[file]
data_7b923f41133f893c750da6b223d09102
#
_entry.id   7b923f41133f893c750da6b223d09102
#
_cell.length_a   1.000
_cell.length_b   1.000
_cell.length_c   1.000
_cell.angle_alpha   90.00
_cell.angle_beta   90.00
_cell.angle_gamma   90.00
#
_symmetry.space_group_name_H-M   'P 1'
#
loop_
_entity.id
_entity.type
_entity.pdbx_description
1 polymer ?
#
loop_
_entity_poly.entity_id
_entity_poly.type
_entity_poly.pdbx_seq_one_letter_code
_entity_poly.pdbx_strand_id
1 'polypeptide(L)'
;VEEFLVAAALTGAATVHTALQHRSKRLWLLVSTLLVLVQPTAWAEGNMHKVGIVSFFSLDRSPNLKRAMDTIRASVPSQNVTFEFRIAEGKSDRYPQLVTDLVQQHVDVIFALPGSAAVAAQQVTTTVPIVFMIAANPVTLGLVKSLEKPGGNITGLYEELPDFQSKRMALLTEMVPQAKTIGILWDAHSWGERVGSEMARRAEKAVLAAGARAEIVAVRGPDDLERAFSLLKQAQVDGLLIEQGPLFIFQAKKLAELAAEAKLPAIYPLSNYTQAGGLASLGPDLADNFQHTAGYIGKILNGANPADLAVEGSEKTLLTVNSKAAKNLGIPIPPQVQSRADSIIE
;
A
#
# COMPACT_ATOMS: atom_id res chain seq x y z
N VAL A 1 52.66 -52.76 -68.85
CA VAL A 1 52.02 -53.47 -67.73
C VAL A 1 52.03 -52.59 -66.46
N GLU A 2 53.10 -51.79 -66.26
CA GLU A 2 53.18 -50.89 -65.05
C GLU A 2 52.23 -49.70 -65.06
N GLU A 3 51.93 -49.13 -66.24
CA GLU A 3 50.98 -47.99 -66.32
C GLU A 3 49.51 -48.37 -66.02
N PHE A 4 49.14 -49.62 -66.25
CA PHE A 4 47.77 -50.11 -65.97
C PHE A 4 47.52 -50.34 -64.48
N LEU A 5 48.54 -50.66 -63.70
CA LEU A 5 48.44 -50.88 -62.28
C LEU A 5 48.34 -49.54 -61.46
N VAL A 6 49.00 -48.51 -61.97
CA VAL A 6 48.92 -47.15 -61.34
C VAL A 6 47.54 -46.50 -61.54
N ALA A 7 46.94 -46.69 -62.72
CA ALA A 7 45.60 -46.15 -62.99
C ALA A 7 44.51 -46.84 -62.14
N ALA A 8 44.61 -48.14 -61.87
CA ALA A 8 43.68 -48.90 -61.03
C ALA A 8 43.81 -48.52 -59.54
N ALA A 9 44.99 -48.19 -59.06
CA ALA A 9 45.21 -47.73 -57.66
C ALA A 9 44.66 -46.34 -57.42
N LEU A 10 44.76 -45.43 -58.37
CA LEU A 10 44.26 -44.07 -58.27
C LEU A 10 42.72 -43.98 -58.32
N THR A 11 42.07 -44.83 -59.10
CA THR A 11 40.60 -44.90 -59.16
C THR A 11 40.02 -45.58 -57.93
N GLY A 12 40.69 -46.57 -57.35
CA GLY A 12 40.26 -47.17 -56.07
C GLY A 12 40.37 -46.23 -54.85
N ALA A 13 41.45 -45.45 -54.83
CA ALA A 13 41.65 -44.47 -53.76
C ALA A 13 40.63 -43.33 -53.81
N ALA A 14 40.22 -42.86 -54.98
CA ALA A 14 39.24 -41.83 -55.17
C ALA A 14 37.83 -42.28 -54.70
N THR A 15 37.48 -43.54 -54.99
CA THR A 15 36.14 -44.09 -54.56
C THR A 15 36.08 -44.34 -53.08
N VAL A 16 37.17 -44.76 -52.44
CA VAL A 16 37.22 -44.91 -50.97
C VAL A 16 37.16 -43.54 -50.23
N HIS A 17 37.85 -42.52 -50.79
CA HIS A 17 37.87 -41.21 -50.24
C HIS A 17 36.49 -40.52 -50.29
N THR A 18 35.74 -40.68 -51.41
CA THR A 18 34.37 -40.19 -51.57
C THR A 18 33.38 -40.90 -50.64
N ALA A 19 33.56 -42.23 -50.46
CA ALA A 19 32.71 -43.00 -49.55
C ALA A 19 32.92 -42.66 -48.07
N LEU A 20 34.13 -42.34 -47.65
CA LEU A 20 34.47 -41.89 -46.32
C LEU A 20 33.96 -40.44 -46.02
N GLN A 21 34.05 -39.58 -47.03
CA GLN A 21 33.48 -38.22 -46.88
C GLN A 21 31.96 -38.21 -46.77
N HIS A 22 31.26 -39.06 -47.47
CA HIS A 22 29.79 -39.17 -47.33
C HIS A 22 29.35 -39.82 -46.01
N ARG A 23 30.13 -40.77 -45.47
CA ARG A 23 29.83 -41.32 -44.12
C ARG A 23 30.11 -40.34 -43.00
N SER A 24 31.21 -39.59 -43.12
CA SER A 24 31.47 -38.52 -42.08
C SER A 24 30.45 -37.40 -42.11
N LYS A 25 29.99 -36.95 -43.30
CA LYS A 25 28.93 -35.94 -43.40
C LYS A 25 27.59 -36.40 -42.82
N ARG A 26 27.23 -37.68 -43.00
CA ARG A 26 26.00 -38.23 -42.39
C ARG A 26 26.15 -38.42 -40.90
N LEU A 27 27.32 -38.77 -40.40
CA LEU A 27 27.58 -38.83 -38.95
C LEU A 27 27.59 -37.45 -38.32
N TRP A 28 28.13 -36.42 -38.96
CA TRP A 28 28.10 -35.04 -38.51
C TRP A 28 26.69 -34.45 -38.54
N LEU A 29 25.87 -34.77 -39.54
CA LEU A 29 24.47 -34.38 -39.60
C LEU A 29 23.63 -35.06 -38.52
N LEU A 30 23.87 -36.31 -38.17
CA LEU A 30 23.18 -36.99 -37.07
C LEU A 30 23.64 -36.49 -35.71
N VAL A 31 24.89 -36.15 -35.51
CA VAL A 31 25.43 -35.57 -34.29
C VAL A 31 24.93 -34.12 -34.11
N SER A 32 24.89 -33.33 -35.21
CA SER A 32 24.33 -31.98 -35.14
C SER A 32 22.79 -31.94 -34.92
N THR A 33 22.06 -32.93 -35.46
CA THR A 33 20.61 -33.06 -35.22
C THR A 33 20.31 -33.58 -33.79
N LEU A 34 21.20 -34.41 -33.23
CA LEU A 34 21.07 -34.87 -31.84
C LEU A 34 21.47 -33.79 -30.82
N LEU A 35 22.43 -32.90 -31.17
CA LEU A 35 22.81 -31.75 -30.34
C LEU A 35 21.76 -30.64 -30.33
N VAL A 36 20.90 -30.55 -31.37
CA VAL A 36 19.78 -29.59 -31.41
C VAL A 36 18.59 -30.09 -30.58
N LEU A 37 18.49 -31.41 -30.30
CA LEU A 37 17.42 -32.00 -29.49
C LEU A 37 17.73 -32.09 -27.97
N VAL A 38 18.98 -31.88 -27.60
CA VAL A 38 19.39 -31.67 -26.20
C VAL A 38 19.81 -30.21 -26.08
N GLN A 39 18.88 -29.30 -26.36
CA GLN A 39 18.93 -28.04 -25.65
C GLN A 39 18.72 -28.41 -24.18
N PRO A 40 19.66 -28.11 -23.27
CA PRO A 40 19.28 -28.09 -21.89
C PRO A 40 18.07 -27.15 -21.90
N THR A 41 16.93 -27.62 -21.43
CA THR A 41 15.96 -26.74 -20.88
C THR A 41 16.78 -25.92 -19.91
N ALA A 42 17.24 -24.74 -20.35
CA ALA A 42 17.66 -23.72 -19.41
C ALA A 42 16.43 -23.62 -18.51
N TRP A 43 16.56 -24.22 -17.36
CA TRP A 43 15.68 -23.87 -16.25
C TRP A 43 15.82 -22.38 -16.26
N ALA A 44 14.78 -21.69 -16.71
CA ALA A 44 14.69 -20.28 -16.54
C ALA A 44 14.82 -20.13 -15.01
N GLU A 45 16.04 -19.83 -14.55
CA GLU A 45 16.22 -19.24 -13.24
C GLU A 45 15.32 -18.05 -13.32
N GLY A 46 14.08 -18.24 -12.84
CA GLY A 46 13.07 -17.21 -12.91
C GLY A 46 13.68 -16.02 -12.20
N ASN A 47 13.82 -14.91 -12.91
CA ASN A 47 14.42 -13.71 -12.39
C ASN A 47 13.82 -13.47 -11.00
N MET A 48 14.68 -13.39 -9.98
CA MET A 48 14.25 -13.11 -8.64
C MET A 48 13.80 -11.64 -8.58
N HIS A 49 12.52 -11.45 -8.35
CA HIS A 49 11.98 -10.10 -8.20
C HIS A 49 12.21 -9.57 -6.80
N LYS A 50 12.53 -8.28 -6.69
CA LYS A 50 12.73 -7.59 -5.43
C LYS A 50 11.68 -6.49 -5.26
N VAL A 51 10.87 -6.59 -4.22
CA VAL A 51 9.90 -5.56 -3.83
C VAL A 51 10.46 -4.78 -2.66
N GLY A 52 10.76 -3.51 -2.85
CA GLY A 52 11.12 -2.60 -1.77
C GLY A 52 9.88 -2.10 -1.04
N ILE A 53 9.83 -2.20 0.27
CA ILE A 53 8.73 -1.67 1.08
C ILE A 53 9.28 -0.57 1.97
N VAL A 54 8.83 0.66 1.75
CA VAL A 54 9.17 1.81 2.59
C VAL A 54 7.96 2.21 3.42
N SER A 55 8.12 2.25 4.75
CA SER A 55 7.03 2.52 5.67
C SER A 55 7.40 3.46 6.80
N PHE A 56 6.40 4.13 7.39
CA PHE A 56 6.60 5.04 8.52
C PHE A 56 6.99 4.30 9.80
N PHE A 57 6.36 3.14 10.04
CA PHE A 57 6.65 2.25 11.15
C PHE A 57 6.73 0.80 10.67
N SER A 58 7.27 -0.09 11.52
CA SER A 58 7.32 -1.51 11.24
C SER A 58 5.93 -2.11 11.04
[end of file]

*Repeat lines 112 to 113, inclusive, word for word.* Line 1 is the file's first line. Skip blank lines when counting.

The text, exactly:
N TRP A 28 28.13 -36.42 -38.96
CA TRP A 28 28.10 -35.04 -38.51